Price of ‘Mama’ noodles to increase

One of the cheapest ways to satisfy your hunger in Thailand is to eat instant ‘Mama’ noodles, which have cost an affordable 6 baht per packet since 2014. However, Mama’s producer said they plan to increase the price of their instant noodles next month to compensate for rising costs of transport and raw materials. Thailand’s Minister of Commerce said he will try to delay the price increase of the “important products” for as long as possible.

Mama’s producer, Thai President Foods, wants to increase wholesale prices of yellow noodles including the popular Tom Yum and minced pork flavours. The prices of white noodles and Mama Cup noodles will remain unchanged.

The company said rising costs of transport and raw materials such as wheat flour and palm oil are the reason they need to increase their prices.

Once the company’s plan is approved by the Ministry of Commerce, wholesale prices of yellow noodles will increase from 143 baht to 145 baht for a pack of 30. The wholesale price for 180 packets will increase from 858 baht to 870 baht.

Meaning the retail price of Mama noodles will go up from 6 baht per packet to 6.50 – 7 baht per packet. While a 1 baht increase might not sound like much, or make a difference to your choices in 7-Eleven, it still represents a significant 16.6% increase in price.

Today, Thailand’s Minister of Commerce Jurin Laksanawisit revealed that the Ministry hasn’t yet approved the proposed increase in prices. Jurin said he wants to freeze the price of the famous household staple for as long as possible, however, prices might need to increase to prevent a noodle shortage…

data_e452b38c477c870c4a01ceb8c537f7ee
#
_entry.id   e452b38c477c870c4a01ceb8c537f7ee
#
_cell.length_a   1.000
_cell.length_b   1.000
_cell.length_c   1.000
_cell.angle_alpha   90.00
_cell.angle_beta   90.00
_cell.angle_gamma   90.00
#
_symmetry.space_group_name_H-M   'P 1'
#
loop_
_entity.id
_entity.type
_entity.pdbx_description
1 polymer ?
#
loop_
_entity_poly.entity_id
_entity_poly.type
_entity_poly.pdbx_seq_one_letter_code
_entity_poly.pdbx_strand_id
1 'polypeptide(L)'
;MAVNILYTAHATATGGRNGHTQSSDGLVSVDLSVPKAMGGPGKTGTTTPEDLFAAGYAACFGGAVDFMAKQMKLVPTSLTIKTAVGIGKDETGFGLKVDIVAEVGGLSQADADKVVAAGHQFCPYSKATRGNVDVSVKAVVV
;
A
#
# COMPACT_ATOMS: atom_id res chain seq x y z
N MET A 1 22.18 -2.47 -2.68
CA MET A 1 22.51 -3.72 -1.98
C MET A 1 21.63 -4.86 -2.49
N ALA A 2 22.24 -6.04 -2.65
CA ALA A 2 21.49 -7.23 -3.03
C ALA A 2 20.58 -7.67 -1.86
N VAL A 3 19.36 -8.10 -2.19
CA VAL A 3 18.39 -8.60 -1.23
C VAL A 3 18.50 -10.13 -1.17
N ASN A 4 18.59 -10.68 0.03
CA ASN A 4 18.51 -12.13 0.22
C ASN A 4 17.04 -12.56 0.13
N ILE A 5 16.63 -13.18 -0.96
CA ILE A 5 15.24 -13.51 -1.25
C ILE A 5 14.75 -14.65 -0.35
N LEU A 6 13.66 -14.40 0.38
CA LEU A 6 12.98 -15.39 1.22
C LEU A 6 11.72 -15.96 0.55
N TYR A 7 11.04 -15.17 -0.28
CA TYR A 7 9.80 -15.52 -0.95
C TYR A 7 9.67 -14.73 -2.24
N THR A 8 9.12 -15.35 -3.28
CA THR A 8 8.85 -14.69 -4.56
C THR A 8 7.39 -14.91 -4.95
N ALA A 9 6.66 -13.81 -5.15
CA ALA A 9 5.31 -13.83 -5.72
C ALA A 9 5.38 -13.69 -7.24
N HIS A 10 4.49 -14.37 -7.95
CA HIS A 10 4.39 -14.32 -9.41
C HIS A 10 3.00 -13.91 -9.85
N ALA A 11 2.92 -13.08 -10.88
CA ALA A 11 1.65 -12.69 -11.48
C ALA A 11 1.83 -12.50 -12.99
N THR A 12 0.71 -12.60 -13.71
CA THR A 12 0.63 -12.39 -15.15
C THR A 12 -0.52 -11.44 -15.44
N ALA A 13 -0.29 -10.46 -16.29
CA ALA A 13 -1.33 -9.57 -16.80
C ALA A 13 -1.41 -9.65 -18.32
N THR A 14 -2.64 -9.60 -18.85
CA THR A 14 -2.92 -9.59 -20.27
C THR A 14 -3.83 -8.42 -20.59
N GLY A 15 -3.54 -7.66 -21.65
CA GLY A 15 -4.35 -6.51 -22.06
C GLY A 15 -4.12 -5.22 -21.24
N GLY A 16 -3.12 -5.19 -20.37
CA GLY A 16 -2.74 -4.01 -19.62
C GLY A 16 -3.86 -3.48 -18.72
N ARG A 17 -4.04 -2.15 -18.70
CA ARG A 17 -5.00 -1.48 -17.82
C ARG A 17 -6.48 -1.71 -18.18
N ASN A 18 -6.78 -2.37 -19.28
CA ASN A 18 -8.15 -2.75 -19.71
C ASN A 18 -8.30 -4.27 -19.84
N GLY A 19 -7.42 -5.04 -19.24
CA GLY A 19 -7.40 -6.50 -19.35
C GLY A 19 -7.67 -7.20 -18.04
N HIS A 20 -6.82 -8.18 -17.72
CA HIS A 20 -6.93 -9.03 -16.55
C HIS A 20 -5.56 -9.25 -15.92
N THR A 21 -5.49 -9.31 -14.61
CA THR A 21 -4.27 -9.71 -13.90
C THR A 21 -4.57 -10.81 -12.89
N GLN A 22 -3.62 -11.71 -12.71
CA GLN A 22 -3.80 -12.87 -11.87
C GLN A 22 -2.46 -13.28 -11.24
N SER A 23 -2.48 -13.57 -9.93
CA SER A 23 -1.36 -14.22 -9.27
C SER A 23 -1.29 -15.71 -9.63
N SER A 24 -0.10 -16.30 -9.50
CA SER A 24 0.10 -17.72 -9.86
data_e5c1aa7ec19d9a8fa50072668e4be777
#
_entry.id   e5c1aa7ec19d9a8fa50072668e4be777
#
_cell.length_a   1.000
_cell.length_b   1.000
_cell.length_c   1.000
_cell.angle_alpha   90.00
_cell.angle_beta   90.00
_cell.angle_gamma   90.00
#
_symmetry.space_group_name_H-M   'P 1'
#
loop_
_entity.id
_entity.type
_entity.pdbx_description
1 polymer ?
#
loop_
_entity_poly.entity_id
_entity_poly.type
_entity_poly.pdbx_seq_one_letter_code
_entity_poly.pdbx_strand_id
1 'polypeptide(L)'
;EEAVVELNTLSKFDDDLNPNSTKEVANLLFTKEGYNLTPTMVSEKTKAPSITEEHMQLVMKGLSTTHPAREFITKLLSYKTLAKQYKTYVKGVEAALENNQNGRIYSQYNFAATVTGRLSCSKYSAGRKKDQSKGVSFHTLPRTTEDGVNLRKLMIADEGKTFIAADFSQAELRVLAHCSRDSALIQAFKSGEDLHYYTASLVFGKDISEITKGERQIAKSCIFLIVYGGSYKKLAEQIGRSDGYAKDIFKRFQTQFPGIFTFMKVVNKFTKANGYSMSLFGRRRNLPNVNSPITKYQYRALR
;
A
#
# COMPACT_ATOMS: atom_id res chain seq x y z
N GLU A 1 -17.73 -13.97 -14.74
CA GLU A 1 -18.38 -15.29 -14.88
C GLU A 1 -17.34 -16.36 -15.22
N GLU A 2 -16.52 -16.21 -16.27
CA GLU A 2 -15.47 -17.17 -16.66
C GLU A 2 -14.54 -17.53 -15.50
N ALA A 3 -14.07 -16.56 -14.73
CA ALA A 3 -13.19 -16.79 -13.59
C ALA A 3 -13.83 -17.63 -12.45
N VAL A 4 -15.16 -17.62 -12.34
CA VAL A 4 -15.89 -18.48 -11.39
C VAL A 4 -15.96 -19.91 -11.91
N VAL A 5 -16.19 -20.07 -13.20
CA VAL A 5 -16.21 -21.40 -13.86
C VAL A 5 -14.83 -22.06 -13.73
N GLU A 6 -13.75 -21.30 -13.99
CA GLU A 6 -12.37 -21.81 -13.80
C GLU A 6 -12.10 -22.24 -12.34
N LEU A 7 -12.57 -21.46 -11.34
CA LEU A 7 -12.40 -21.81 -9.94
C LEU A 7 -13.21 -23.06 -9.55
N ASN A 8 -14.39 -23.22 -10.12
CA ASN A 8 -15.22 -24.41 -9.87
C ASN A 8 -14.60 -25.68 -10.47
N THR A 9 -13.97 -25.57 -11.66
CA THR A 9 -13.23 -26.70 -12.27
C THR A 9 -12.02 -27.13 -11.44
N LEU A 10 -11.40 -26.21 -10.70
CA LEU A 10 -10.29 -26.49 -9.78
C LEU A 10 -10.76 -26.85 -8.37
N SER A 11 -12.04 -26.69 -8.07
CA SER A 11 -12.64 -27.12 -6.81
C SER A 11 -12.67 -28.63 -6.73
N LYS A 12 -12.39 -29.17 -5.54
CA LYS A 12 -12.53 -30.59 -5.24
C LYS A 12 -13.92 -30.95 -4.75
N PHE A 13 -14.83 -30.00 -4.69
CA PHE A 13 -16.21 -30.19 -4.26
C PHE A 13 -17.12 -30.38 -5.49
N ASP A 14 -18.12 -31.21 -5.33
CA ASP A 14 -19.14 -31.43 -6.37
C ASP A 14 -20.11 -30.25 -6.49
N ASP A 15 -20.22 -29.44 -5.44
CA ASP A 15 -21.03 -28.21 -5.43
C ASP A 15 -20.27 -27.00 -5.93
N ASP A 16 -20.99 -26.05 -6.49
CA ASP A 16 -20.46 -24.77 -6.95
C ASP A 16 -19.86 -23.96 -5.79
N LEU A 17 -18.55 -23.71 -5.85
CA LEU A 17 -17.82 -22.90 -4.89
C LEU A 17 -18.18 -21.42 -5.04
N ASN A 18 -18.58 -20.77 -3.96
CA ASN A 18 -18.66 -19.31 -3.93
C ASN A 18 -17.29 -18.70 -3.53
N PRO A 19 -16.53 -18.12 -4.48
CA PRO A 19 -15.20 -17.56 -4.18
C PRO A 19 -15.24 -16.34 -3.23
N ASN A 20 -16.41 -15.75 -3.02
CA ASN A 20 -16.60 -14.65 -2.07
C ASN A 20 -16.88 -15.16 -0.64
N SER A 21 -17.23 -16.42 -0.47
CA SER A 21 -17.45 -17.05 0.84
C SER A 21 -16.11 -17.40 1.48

“We will try to fix the price for as long as possible but at the same time, the business must also survive. If production stops, it would cause a shortage of Mama noodles. Now, we are trying to fix the price of 18 important products which we use in our daily life. However, we must accept that the price of oil plays a large role in affecting the price of the goods. Some prices might have to increase to prevent a halt in production.”

SOURCE: The Nation, Workpoint Today

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Leah is a translator and news writer for the Thaiger. Leah studied East Asian Religions and Thai Studies at the University of Leeds and Chiang Mai University. Leah covers crime, politics, environment, human rights, entertainment, travel and culture in Thailand and southeast Asia.

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